As pressure mounts, TUC deflects blame for low 4% pay rise

As pressure mounts, TUC deflects blame for low 4% pay rise
President Nana Addo Dankwa Akufo-Addo and Secretary-General of the TUC, Dr. Yaw Baah

With pressure mounting on organized labour for its poor showing at negotiating a descent pay rise for public sector workers, the Secretary-General of the Trades Union Congress (TUC), Dr. Yaw Baah, a key player in the negotiations, is now urging workers who are not happy with the 4 per cent increase in their base pay to direct their anger towards government for placing low value on labour.

According to him, organised labour and employees on the Public Services Joint Standing Negotiating Committee (PSJSNC) made a strong case for a higher percentage increase in the base pay but their proposals were continuously shot down by government leaving them with little choice but to append their signatures and accept.

Reacting to rising agitations after the announcement that public servants were going to have a 4 and 7 percent base pay increase for 2021 and 2022 –the lowest increment in a decade– Dr. Yaw Baah blamed government for the negative reputation it has for the public sector workers resulting in the 4 percent pay increase.

“Our members have misdirected their actions to us. Your employer has put this value on you, you want to kill the messenger to get it fixed. Let’s say we did not do our work well; do you kill a messenger to solve a problem? Let’s direct our attention properly,” Dr. Baah said.

Speaking at an Organised Labour Economic Dialogue on the Mid-Year Budget Review, Dr. Baah added that: “Let’s say the unions did a bad job but what has your employer done for you? We are not justifying it; we should work hard to get something better, but I think this government’s negative attitude towards their employees is causing this low pay. You can’t place this value on your staff; every year, how much they buy from the previous year’s salary is lower.”

Inflation Base Pay data

Data from the Ghana Statistical Service revealed that, since 2013, the quantum of increment on the base pay year on year has consistently been below the inflation rate.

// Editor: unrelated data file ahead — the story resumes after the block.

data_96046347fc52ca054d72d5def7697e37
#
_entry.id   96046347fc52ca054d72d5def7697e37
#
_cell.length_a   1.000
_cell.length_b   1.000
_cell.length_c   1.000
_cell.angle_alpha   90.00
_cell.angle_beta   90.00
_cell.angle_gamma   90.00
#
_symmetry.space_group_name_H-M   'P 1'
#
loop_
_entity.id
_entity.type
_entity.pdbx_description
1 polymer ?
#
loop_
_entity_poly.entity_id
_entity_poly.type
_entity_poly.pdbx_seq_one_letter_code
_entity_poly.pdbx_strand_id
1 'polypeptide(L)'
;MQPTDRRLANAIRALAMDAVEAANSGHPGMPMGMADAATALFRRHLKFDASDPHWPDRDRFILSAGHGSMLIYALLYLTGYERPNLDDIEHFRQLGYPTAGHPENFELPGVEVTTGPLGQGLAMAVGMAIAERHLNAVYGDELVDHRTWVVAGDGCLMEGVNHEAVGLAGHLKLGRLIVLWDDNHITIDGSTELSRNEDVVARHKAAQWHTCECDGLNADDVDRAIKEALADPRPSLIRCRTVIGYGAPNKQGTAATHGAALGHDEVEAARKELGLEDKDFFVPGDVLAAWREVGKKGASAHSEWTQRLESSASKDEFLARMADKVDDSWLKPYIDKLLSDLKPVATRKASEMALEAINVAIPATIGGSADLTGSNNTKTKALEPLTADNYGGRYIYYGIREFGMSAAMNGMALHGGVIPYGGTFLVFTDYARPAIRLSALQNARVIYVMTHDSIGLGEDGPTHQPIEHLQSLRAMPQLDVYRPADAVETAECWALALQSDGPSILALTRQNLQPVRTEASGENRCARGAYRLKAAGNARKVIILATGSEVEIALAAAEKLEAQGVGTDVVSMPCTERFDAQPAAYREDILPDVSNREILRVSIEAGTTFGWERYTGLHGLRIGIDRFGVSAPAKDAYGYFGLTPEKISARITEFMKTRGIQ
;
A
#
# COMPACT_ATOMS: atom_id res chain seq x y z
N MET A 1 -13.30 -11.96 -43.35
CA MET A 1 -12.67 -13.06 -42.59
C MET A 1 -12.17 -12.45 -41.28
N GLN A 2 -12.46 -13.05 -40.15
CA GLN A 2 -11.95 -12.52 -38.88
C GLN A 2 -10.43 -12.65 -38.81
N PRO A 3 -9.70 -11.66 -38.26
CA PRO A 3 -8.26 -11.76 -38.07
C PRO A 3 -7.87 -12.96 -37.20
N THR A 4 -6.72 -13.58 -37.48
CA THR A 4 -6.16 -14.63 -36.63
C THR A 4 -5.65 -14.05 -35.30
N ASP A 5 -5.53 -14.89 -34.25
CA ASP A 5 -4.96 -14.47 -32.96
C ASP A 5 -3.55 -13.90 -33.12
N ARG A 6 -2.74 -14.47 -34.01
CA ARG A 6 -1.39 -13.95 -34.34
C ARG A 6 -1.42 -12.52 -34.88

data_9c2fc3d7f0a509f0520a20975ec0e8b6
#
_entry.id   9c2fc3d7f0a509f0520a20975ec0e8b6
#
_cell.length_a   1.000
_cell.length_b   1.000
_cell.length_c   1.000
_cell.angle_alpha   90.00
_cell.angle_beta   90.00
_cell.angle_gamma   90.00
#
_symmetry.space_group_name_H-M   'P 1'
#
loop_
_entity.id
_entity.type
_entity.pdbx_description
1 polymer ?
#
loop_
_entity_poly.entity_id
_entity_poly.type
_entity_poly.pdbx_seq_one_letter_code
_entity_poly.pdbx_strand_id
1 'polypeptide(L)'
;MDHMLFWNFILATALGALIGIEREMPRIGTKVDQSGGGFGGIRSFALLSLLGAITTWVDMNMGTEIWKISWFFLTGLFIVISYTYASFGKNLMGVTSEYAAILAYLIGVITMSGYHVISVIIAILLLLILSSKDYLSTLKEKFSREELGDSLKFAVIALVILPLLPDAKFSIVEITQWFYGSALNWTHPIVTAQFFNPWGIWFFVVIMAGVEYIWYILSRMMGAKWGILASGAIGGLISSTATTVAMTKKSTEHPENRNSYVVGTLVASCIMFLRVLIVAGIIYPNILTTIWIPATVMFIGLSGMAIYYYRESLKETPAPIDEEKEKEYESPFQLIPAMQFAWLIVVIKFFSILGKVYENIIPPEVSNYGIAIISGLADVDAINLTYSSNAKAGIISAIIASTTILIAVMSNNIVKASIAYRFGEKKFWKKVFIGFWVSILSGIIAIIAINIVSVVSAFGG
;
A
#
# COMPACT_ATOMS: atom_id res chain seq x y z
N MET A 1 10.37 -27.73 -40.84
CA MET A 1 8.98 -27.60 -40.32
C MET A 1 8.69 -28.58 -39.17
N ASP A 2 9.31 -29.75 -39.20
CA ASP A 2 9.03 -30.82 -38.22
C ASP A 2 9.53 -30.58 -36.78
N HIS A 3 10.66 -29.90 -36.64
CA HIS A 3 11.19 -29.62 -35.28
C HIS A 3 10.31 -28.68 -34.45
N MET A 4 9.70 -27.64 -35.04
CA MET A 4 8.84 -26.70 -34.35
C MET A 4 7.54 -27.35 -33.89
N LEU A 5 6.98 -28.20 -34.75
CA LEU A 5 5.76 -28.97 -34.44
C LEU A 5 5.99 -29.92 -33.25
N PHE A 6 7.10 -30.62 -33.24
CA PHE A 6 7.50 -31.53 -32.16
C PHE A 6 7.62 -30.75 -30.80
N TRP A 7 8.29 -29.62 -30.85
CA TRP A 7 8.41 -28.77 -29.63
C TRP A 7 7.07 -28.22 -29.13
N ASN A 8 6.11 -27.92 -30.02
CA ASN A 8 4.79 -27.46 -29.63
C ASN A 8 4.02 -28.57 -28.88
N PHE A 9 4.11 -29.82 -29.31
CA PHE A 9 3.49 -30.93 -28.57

In 2012 and 2013 the base pay increment was 18 and 10 percent respectively; an 8 percent difference but end of year inflation 11.7.  In 2014, government gave a Cost-of-Living Allowance (COLA) of 10 percent; end of year inflation was 15.5.

In 2015, 13 percent base pay increment was announced while inflation ended 17.2 percent. In 2016, 2017 and 2018, the base pay was increased by 10, 12.5 and 11 percent but inflation ended 17.5, 12.4 and 9.8 percent respectively. In 2019 and 2020, public sector workers enjoyed a 10 percent increase in the base pay but inflation was 7.1 and 9.9 respectively.


Dr. Baah said the inflation data speaks to the fact that, the purchasing power of the worker has been descending since 2013, and that has the ability to affect productivity. “If you do that how can productivity increase? We are human beings, you can’t give me something lower than what you gave me last year, and then come and tell me to work harder than the past year.”

Organised labour unity

He said over the years, organised labour has not been united in the fight for a cause but the development calls for all parties to put their differences aside and fight for workers.

“We have to work to change the attitude of government towards its employees. I have seen too many people in authority saying we pretend to work so they pretend to pay. This has to stop. A cycle like that must be broken. The effort to break it must be a joint effort from workers and government. And that is what social partners should seek to do. Work together to break that cycle of low pay.”

Labour unrest   

Since the base pay for 2021 and 2022 was announced last month, there has been an uproar among labour unions with some labour experts predicting some unrest in the coming days.

Last week, the offices of the Civil and Local Government Staff Association, Ghana, (CLOGSAG) in the Upper East Region were locked up by workers unhappy with the base pay increase. They blamed their leadership for a poor job.

Already, the Ghana National Association of Teachers (GNAT), National Association of Graduate Teachers (NAGRAT), Coalition of Concerned Teachers (CCT) and a section of civil servants have expressed extreme dissatisfaction. GNAT President, Philippa Larsen, has said publicly that teachers would ‘rise up’ if the base pay stays this low.

The Ghana Medical Association (GMA) has diplomatically reminded the government of its failure to implement agreed conditions of service. In a letter copied to the Fair Wages and Salaries Commission (FWSC), the GMA stated that their members agreed to give the government two months to put in place measures to meet the conditions of service, which includes some arrears and healthcare. Failure of government to do so, doctors will embark on a strike action on Friday, October 1.

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